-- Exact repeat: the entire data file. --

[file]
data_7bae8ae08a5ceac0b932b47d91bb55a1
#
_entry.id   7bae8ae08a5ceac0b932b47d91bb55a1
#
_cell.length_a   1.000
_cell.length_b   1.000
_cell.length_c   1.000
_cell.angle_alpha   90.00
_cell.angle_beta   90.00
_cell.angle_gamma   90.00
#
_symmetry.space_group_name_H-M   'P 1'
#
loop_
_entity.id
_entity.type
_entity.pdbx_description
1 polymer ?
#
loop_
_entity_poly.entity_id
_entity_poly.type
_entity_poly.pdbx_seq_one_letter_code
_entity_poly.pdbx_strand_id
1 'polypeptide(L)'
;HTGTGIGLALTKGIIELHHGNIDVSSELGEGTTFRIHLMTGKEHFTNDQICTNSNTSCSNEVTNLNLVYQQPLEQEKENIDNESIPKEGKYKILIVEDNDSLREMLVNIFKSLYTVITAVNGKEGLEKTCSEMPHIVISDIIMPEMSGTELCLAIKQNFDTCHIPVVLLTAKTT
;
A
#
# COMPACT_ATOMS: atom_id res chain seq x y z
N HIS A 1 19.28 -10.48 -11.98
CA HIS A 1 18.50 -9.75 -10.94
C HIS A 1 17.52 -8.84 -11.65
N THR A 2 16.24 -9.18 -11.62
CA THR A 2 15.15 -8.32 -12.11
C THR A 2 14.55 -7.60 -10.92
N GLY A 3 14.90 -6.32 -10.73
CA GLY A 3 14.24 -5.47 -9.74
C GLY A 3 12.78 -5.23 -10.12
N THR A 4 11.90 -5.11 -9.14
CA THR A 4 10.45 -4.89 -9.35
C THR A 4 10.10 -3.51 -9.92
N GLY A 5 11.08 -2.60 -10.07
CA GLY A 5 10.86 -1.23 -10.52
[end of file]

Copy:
data_7bae8ae08a5ceac0b932b47d91bb55a1
#
_entry.id   7bae8ae08a5ceac0b932b47d91bb55a1
#
_cell.length_a   1.000
_cell.length_b   1.000
_cell.length_c   1.000
_cell.angle_alpha   90.00
_cell.angle_beta   90.00
_cell.angle_gamma   90.00
#
_symmetry.space_group_name_H-M   'P 1'
#
loop_
_entity.id
_entity.type
_entity.pdbx_description
1 polymer ?
#
loop_
_entity_poly.entity_id
_entity_poly.type
_entity_poly.pdbx_seq_one_letter_code
_entity_poly.pdbx_strand_id
1 'polypeptide(L)'
;HTGTGIGLALTKGIIELHHGNIDVSSELGEGTTFRIHLMTGKEHFTNDQICTNSNTSCSNEVTNLNLVYQQPLEQEKENIDNESIPKEGKYKILIVEDNDSLREMLVNIFKSLYTVITAVNGKEGLEKTCSEMPHIVISDIIMPEMSGTELCLAIKQNFDTCHIPVVLLTAKTT
;
A
#
# COMPACT_ATOMS: atom_id res chain seq x y z
N HIS A 1 19.28 -10.48 -11.98
CA HIS A 1 18.50 -9.75 -10.94
C HIS A 1 17.52 -8.84 -11.65
N THR A 2 16.24 -9.18 -11.62
CA THR A 2 15.15 -8.32 -12.11
C THR A 2 14.55 -7.60 -10.92
N GLY A 3 14.90 -6.32 -10.73
CA GLY A 3 14.24 -5.47 -9.74
C GLY A 3 12.78 -5.23 -10.12
N THR A 4 11.90 -5.11 -9.14
CA THR A 4 10.45 -4.89 -9.35
C THR A 4 10.10 -3.51 -9.92
N GLY A 5 11.08 -2.60 -10.07
CA GLY A 5 10.86 -1.23 -10.52